On the Spot: Helen McCarthy

‘People can surprise you. They often don’t fit into the categories we impose on them.’

Helen McCarthy.Why are you a historian of modern Britain?
I like how exploring the recent past of one’s country makes the seemingly familiar unfamiliar.

What’s the most important lesson history has taught you?
People can surprise you. They often don’t fit into the categories we impose on them.

Which book has had the greatest influence on you?
Ross McKibbin’s Classes and Cultures (1998) for how it elucidates the deep structures that shape people’s ‘everyday’ assumptions.

What book in your field should everyone read?
Carolyn Steedman’s Landscape for a Good Woman (1986).

Which moment would you most like to go back to?
Interwar London, stopping at a Lyons Tearoom or visiting a Palais de Danse.

Which historian has had the greatest influence on you?
Vic Gatrell, my first undergraduate supervisor.

Which person in history would you most like to have met?
Beatrice Webb.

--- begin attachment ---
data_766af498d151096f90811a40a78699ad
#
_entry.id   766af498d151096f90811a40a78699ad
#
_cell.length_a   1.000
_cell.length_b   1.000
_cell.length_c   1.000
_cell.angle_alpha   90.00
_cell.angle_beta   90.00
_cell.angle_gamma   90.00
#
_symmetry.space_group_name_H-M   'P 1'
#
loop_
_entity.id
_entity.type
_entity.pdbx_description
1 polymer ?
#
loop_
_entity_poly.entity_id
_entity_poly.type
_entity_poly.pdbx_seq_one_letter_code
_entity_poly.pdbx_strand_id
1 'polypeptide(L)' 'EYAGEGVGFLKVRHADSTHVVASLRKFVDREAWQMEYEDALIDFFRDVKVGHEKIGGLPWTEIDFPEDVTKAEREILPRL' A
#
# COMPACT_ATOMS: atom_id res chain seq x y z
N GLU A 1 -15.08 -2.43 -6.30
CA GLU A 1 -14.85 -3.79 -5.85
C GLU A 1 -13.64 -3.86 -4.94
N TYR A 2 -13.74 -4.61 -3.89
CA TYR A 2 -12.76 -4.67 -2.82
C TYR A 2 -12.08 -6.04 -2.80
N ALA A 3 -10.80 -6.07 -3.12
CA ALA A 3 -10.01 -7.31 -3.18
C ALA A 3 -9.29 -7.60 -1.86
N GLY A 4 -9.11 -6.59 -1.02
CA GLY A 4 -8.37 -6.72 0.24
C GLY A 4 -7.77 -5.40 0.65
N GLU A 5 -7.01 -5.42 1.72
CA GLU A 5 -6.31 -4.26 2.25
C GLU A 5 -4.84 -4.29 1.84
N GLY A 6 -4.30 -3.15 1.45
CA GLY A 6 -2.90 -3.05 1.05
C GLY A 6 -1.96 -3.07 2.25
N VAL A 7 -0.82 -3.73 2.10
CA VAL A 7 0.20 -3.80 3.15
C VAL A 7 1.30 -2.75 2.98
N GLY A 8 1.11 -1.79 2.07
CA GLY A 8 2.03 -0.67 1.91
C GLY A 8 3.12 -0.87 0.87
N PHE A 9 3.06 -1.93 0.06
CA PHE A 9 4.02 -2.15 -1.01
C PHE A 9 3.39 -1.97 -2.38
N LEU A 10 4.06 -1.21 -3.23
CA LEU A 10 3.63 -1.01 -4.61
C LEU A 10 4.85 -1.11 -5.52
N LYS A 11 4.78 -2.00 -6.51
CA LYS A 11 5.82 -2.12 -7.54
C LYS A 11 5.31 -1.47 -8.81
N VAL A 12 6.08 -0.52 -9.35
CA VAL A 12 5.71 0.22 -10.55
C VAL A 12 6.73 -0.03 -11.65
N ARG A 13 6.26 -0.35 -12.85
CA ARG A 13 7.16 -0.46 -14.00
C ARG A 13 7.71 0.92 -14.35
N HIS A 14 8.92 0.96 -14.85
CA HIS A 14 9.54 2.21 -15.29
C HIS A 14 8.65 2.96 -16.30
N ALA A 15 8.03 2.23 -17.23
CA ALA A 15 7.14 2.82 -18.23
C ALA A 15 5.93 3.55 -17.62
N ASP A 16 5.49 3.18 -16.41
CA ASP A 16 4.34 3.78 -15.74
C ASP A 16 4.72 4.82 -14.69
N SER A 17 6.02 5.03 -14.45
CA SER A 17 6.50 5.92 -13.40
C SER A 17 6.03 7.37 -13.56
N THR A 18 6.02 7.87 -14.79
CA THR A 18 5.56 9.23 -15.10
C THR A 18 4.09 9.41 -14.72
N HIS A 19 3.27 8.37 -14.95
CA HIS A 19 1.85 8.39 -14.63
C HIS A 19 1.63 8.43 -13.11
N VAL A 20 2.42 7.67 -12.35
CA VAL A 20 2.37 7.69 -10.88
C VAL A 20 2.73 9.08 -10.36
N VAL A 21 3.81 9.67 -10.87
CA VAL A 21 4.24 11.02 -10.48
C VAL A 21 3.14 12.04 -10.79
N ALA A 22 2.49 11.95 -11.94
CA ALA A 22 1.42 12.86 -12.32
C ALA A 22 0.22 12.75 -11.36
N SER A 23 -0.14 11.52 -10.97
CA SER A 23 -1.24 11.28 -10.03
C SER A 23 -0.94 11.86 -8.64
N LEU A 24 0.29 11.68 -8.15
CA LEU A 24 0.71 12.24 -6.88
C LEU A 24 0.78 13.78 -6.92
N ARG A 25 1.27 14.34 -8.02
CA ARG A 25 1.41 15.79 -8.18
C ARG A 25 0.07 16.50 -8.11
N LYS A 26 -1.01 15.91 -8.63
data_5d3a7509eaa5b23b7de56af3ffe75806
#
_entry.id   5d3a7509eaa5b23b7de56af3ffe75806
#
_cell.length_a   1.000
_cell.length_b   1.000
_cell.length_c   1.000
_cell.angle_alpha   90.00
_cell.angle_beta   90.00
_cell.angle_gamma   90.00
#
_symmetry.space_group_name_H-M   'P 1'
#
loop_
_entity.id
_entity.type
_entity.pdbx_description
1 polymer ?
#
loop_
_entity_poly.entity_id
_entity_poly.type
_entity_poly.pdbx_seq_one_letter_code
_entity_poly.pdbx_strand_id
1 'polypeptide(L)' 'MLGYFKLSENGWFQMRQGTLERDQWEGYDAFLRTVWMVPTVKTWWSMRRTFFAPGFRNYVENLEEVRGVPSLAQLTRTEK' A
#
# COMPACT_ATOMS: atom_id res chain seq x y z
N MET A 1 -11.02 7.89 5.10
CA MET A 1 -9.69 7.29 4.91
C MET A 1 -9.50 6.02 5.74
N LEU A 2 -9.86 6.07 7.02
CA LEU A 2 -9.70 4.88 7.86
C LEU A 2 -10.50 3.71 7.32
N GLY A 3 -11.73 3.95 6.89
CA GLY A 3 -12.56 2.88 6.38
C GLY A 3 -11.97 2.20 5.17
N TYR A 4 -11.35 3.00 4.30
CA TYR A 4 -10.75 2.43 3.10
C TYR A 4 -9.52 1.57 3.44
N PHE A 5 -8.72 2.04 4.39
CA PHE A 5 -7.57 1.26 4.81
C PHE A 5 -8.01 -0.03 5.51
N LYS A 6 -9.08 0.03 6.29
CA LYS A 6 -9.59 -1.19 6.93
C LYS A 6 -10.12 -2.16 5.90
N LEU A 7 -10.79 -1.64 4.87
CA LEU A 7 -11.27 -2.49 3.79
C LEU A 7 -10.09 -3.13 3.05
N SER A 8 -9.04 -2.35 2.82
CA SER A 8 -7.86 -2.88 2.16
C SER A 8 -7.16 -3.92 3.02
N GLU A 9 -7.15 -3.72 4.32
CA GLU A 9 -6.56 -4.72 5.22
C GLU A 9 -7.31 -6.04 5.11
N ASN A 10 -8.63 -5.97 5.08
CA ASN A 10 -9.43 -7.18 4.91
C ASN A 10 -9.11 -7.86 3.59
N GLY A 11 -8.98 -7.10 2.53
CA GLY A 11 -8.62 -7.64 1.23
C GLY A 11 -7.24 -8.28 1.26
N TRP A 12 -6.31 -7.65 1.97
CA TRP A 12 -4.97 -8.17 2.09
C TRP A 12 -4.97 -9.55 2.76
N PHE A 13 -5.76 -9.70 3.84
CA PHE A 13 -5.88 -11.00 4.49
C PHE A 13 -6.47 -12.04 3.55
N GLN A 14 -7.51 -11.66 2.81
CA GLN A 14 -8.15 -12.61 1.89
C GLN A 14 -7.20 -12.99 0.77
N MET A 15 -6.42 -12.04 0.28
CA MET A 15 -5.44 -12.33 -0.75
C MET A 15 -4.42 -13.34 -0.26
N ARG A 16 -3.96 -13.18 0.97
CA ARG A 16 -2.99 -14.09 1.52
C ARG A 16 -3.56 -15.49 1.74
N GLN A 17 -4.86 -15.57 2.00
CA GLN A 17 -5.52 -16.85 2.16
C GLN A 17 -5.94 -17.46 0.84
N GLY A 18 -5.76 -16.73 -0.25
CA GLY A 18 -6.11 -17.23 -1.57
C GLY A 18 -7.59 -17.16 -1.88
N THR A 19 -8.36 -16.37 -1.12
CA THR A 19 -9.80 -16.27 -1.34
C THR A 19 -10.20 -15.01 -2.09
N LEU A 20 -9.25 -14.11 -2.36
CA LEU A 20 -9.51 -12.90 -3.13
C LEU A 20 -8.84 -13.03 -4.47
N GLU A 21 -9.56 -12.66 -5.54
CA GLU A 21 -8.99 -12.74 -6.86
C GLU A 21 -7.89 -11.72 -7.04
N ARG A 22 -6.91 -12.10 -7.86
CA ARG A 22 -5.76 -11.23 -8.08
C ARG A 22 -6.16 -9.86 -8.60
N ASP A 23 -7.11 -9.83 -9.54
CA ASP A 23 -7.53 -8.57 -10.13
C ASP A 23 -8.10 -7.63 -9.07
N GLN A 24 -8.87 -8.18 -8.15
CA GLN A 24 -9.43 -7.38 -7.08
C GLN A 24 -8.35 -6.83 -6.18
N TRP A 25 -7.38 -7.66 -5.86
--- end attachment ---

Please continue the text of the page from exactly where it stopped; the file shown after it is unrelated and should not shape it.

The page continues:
What foreign languages do you speak?
Despite learning French for years, I’m one of those terrible monoglot British historians.

What’s the most exciting field in history today?
The history of the emotions.

What historical topic have you changed your mind on?
That feminism disappeared in Britain between Suffrage and Women’s Liberation. We now know that it was reconfigured and found new spaces for expression.

Which genre of history do you like least?
Old-fashioned military history doesn’t float my boat.

Is there an important historical text you have not read?
Lots! Although what gets defined as ‘important’ is problematic.

What’s your favourite archive?
Like many British historians, my heart belongs to the National Archives in Kew.

What’s the best museum?
The Museum of Childhood in Bethnal Green. An intriguing, interactive space and brilliant for kids.

Normans or Anglo-Saxons?

Rome or Athens?
Whatever Mary Beard said.

Braudel or Gibbon?

Michelangelo or Frida Kahlo?
Frida Kahlo.

What is the most common misconception about
your field?

That British historians are parochial and inward-looking.

What will future generations judge us most harshly for?
The erosion of the international community in the early millennium.

Helen McCarthy is University Lecturer in Modern British History at the University of Cambridge and author of Women of the World: the Rise of the Female Diplomat (Bloomsbury, 2014).